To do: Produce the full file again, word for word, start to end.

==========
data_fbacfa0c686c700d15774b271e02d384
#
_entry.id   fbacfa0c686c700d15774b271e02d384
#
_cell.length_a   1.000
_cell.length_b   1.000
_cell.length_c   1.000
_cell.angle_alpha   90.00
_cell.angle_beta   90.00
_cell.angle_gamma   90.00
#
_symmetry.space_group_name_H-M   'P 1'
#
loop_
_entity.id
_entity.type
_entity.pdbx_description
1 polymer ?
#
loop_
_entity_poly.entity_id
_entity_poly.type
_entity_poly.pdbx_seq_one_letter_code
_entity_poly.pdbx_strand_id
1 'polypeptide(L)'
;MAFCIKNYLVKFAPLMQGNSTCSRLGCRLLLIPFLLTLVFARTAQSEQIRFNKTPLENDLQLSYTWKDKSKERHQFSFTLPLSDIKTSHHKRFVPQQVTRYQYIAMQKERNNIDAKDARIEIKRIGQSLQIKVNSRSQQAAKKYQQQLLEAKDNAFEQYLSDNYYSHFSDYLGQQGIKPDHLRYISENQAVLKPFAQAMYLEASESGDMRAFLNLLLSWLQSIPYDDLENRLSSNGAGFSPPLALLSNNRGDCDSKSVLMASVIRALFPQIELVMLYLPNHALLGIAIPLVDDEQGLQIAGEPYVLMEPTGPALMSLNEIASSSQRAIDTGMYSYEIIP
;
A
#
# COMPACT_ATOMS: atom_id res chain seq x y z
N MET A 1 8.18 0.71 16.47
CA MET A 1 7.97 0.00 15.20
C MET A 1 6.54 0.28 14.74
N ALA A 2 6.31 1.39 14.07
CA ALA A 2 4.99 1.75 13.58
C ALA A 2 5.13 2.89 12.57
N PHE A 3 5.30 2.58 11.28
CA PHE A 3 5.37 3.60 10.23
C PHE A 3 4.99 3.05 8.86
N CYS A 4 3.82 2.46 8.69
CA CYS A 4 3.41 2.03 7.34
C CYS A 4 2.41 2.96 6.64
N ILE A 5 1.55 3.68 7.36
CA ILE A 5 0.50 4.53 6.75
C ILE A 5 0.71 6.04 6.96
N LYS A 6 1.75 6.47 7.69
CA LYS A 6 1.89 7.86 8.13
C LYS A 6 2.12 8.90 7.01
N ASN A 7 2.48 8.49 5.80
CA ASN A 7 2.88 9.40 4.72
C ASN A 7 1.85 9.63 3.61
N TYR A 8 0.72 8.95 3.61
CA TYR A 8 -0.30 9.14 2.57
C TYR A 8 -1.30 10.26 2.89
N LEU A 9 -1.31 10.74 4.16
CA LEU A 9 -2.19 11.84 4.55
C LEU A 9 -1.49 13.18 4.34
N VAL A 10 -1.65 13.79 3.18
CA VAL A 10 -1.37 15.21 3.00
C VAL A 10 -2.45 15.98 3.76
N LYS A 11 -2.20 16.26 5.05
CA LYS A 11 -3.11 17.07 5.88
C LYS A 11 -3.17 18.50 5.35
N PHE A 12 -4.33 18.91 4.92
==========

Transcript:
data_fbacfa0c686c700d15774b271e02d384
#
_entry.id   fbacfa0c686c700d15774b271e02d384
#
_cell.length_a   1.000
_cell.length_b   1.000
_cell.length_c   1.000
_cell.angle_alpha   90.00
_cell.angle_beta   90.00
_cell.angle_gamma   90.00
#
_symmetry.space_group_name_H-M   'P 1'
#
loop_
_entity.id
_entity.type
_entity.pdbx_description
1 polymer ?
#
loop_
_entity_poly.entity_id
_entity_poly.type
_entity_poly.pdbx_seq_one_letter_code
_entity_poly.pdbx_strand_id
1 'polypeptide(L)'
;MAFCIKNYLVKFAPLMQGNSTCSRLGCRLLLIPFLLTLVFARTAQSEQIRFNKTPLENDLQLSYTWKDKSKERHQFSFTLPLSDIKTSHHKRFVPQQVTRYQYIAMQKERNNIDAKDARIEIKRIGQSLQIKVNSRSQQAAKKYQQQLLEAKDNAFEQYLSDNYYSHFSDYLGQQGIKPDHLRYISENQAVLKPFAQAMYLEASESGDMRAFLNLLLSWLQSIPYDDLENRLSSNGAGFSPPLALLSNNRGDCDSKSVLMASVIRALFPQIELVMLYLPNHALLGIAIPLVDDEQGLQIAGEPYVLMEPTGPALMSLNEIASSSQRAIDTGMYSYEIIP
;
A
#
# COMPACT_ATOMS: atom_id res chain seq x y z
N MET A 1 8.18 0.71 16.47
CA MET A 1 7.97 0.00 15.20
C MET A 1 6.54 0.28 14.74
N ALA A 2 6.31 1.39 14.07
CA ALA A 2 4.99 1.75 13.58
C ALA A 2 5.13 2.89 12.57
N PHE A 3 5.30 2.58 11.28
CA PHE A 3 5.37 3.60 10.23
C PHE A 3 4.99 3.05 8.86
N CYS A 4 3.82 2.46 8.69
CA CYS A 4 3.41 2.03 7.34
C CYS A 4 2.41 2.96 6.64
N ILE A 5 1.55 3.68 7.36
CA ILE A 5 0.50 4.53 6.75
C ILE A 5 0.71 6.04 6.96
N LYS A 6 1.75 6.47 7.69
CA LYS A 6 1.89 7.86 8.13
C LYS A 6 2.12 8.90 7.01
N ASN A 7 2.48 8.49 5.80
CA ASN A 7 2.88 9.40 4.72
C ASN A 7 1.85 9.63 3.61
N TYR A 8 0.72 8.95 3.61
CA TYR A 8 -0.30 9.14 2.57
C TYR A 8 -1.30 10.26 2.89
N LEU A 9 -1.31 10.74 4.16
CA LEU A 9 -2.19 11.84 4.55
C LEU A 9 -1.49 13.18 4.34
N VAL A 10 -1.65 13.79 3.18
CA VAL A 10 -1.37 15.21 3.00
C VAL A 10 -2.45 15.98 3.76
N LYS A 11 -2.20 16.26 5.05
CA LYS A 11 -3.11 17.07 5.88
C LYS A 11 -3.17 18.50 5.35
N PHE A 12 -4.33 18.91 4.92